As we were ferried through contrived waterways in a suspiciously inauthentic abra, I could imagine the unhinged musings of the archetypal Bond villain 49 Reviews
- Picture 1 of 2
Apart from one occasion, when I was lowered in a cage into shark-infested waters, I’m struggling to remember the last time I was made to feel like James Bond. But my journey to the door of Pai Thai – the Madinat Jumeirah’s serene waterside Thai restaurant – had all the trademarks of a voyage into the ostentatious lair of an evil genius.
As we were ferried through contrived waterways in a suspiciously inauthentic abra, I could imagine the unhinged musings of the archetypal Bond villain. ‘The whole complex was designed to my own personal specifications…’ he would lisp while stroking a white Persian cat with a solid platinum hand. Then, as our polished plastic buggy snaked to the restaurant along palm-lined paths, he would sadistically advise that, ‘naturally, any attempt at escape would be completely futile…’ as a gnashing crocodile swished darkly into the shrubbery.
Yet, despite the glaringly phoney setting, escape was the furthest thing from my mind. My mission was to investigate the defection of Sukhothai’s head chef to Pai Thai, and the subsequent creation of a new, world-conquering menu, which veered away from contemporary designs and focused on traditional Thai cuisine. So I managed to suspend disbelief as we were seated at a table on canal-side decking overlooking the sanitised villas that stood silent in the night.
The sight of my fishcakes helped to add a touch of reality to proceedings. Like Scaramanger’s auxiliary nipple there were more than I’d expected, but unlike the aforementioned areola they were extremely appetising when smothered in sweet chilli sauce. Meanwhile, my companion became acquainted with a clutch of king prawns wrapped in egg noodles, which, when dripping in garlic and plum sauce, would have had Pussy Galore purring.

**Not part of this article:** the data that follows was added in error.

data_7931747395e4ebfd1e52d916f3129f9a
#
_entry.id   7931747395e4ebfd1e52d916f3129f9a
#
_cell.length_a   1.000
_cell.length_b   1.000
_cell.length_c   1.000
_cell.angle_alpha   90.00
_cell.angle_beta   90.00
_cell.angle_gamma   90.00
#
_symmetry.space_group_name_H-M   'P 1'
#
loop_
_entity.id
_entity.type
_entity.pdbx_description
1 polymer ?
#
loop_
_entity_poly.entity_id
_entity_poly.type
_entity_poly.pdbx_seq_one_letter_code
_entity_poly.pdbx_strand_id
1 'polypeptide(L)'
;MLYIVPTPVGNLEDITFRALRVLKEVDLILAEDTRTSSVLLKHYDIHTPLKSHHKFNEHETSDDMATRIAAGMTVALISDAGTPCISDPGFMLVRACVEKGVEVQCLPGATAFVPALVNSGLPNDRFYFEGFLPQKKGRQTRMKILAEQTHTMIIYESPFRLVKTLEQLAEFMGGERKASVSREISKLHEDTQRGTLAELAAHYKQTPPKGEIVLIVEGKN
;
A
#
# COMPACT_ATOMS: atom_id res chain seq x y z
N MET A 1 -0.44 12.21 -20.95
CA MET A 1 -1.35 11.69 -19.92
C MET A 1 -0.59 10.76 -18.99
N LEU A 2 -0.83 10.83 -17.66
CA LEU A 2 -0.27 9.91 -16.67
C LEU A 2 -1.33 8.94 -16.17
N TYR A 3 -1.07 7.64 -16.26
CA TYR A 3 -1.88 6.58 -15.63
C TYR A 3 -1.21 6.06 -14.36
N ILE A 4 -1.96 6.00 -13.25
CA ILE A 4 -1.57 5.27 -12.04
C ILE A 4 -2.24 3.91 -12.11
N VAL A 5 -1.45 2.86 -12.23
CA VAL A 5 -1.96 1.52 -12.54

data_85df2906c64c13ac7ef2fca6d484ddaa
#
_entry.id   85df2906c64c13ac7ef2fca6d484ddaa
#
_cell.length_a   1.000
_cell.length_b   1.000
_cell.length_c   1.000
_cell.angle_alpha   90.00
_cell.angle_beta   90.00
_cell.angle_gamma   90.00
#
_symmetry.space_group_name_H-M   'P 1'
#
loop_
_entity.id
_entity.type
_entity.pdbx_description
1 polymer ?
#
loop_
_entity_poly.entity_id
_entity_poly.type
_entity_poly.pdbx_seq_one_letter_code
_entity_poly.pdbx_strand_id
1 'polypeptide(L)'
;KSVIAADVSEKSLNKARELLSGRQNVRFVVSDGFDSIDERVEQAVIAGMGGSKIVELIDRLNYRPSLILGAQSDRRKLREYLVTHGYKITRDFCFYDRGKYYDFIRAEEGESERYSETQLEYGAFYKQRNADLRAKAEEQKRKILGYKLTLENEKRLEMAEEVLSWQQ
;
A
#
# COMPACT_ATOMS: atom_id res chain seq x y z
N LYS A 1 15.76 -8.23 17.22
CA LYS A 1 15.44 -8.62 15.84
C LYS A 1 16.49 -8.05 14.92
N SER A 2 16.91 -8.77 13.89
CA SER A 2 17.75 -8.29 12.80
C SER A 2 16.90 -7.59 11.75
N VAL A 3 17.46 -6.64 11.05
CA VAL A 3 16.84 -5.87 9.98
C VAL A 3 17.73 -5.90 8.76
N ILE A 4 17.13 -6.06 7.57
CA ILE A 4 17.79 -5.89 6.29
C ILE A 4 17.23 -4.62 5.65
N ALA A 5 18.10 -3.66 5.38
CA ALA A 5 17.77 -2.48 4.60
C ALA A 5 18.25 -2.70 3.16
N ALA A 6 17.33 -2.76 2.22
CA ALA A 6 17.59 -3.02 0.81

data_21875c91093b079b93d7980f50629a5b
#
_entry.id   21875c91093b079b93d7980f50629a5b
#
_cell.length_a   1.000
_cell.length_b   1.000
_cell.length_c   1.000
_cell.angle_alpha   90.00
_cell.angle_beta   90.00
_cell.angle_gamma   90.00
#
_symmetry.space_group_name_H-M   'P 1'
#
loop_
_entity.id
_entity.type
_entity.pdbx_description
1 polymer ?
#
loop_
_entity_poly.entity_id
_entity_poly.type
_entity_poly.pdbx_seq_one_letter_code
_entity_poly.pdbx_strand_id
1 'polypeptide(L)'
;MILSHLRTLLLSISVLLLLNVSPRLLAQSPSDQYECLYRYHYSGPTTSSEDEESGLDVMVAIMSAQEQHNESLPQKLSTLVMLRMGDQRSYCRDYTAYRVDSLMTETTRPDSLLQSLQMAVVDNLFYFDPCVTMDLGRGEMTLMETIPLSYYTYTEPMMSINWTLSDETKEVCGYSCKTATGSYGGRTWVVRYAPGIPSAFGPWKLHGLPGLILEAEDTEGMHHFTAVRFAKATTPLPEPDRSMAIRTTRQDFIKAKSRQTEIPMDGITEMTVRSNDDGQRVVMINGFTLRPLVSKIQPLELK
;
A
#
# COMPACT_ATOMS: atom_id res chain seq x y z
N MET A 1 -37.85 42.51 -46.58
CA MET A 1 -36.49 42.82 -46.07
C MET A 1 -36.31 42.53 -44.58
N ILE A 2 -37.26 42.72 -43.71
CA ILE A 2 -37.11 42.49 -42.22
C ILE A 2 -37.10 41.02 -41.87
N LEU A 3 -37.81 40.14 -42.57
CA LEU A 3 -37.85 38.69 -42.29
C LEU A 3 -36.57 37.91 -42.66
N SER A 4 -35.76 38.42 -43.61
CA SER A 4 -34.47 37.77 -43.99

We were kept on a knife-edge by the delayed arrival of our main courses, but when my deep-fried hammour with sweet and sour chilli sauce appeared with clumps of sticky steamed rice, it was worth all the suspense. As I clawed flakes of soft white meat from the whole fish, my friend was wrestling with yet more seafood; this time it was a gang of tiger prawns as big as henchmen, which surrendered without a struggle to a creamy, spice-tinged curry sauce. This burst of excitement was followed by another lull in the story, but soon a pair of dazzling desserts was to provide the sensational denouement.
In an explosion of fruit chunks, my friend provided a diversion by cracking into his sublime deep-fried pandan ice-cream as if he were burrowing into a subterranean hideout; while I assailed a ticking time-bomb of perky pumpkin and custard with creamy coconut milk, before it could wilt in the hot night air. The mission was declared a success. And my report back to Time Out HQ reveals that – with its new chef, revamped menu and return to sumptuously simple Thai food – Pai Thai is undoubtedly licensed to thrill.
The bill (for two)
3x mineral water Dhs75
Prawns wrapped in egg noodles Dhs55
Fish cake Dhs50
Prawn curry Dhs125
Deep-fried hammour Dhs80
Deep-fried pandan ice cream Dhs45
Pumpkin custard Dhs40
Total (including service) Dhs470
Time Out Dubai,
- Previous reviews
- 10 April,2013- reviewed by Time Out Dubai staff
- 22 March,2012- reviewed by Time Out Dubai staff
- 14 August,2011- reviewed by Time Out Dubai staff
- 23 March,2011- reviewed by Time Out Dubai staff
- 24 March,2010- reviewed by TIme Out Dubai staff
- 30 March,2009- reviewed by Time Out Dubai staff
- 26 March,2008- reviewed by Jeremy Lawrence
- 10 March,2008- reviewed by Time Out Dubai staff
- 12 March,2007- reviewed by Time Out Dubai Staff
- 30 April,2006- reviewed by Time Out Dubai
- 01 December,2004- reviewed by Matthew Lee
Time Out reviews restaurants anonymously and pays for meals. Of course, we cannot guarantee the accuracy or independence of user reviews.